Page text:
Lenses and Photography
History and Evolution
The Olympus OM system is a series of entry level and professional grade manual focus, manual exposure and aperture priority AE 35mm SLR bodies. The bodies are complemented with an extensive line of Olympus Zuiko lenses.
BodiesThe Olympus system began with the M-1 in 1972, later designated the OM-1 in 1973 to keep from running afoul with similarities to Leica's trademarked "M" system numbering. "OM" stands for Olympus Maitani; the company manufacturing the camera and the lead design engineer. The OM-1 was a manual focus, manual exposure, mechanical shuttered SLR with integral TTL metering. With a mechanical shutter, the only reason (and requirement) for a battery was to power the meter. Everything else on the camera body can be operated without a battery. This was followed several years later by an electronic shutter, aperture priority AE and manual mode OM-2 in 1975.
Evolution of the mechanically shuttered, manual exposure, integral TTL meter bodies:
Evolution of the electronic shuttered, aperture priority AE (with manual override), TTL meter bodies:
- M-1 and OM-1 (OM-1 without motor drive capability): 1972
- OM-1 MD (OM-1 with motor drive capability): 1974
- OM-1n: 1979
- OM-3: 1983
- OM-3ti (current model): 1995
The short-lived OM-2S offered a "Program" mode in addition to aperture priority AE and spot metered Manual modes. "Program" mode has neither aperture nor shutter speed priority, but selects both based on required exposure and pre-programmed combinations of shutter speed and aperture. My best guess about why "Program" mode came and went (with not only Olympus but several other major SLR manufacturers) is photographers wanted some to control over the AE. Aperture and/or shutter priority allows manipulating aperture (depth of field and selective focus) or manipulating shutter speed (to stop action or blur moving objects). Program mode did not allow this and constricted flexibility professional and serious amateurs wanted.
- OM-2: 1975
- OM-2n: 1979
- OM-2S (OM-2sp): 1984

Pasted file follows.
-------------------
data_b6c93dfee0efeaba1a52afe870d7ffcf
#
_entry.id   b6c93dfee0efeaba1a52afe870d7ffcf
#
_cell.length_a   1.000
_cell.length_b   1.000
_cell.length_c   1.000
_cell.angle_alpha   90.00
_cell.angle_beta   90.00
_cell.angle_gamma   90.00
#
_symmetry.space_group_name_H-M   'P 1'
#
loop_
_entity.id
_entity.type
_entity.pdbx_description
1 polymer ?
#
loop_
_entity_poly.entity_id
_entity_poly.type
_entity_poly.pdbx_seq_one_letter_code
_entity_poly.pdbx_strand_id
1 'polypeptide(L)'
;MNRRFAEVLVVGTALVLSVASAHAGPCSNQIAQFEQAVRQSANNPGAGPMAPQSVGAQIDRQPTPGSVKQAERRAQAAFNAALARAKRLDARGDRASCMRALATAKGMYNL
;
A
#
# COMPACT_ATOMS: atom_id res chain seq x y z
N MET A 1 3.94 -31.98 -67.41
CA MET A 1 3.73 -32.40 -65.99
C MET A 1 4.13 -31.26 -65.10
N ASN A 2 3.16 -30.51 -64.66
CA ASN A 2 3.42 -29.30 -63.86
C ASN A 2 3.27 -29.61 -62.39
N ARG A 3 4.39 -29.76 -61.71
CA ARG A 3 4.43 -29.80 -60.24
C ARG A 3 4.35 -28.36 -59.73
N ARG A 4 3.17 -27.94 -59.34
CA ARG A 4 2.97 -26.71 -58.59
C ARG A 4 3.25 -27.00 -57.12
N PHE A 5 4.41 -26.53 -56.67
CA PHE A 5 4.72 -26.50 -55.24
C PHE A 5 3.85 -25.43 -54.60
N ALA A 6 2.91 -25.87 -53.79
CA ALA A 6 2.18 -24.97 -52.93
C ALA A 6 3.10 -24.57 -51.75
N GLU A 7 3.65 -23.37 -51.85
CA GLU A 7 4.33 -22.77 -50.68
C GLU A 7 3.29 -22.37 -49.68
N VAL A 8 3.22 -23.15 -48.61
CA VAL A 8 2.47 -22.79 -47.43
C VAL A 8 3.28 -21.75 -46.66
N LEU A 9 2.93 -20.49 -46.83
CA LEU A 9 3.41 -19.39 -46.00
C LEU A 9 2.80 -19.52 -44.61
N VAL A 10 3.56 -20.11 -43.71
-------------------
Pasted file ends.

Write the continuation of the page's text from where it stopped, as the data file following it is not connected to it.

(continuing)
- OM-4: 1984
- OM-4T (OM-4ti; current model): 1987
In addition to the professional grade OM bodies, Olympus also offers an entry level consumer or amateur grade body. The first of these was the OM-10 introduced in 1979. With a standard OM lens mount, all of them accept OM system Zuiko lenses. The number of OM-10's in the used market attests to its popularity and durability. This eventually evolved to:The biggest difference between these bodies and the "single digit" OM bodies is their ruggedness. They were designed for lighter duty, less hard use, lower cost and to be used primarily in AE mode. As with the OM-2S, the "PC" had a Program Mode.
OM-10 Quartz (OM-10 with databack; 1984) OM-G (OM-20; 1983), OM-F (OM-30; 1983), OM-PC (OM-40; 1985), and OM-2000 (current model; unlike its predecessors, it is made by Cosina for Olympus).
Two other OM's were made:These are the forgotten "bastard children" of the entire OM line. Not that they are "bad" but they are not as common as the rest of the OM series. Unlike the others, I know little about them.
OM-77AF (OM-707; 1986) OM-88 (OM-101; 1988)
LensesThe only truly critical aspects of a 35mm SLR camera body are:
Anything else is a convenience item! If these criteria are met, lenswork will make or break the photograph in terms of hardware.
- light tight, non-reflective film chamber, back, light box and shutter
- accurate shutter speeds
- accurate lens mounting flange orientation to the film gate (area where the film gets exposed) both in distance and in parallelism
- accurate mirror and focus screen orientation so that the distance between the flange and film gate is identical to the distance between the flange and focus screen as reflected off of the mirror (for accurate focusing)
- film back, pressure plate and film gate that holds the film dead flat across the film gate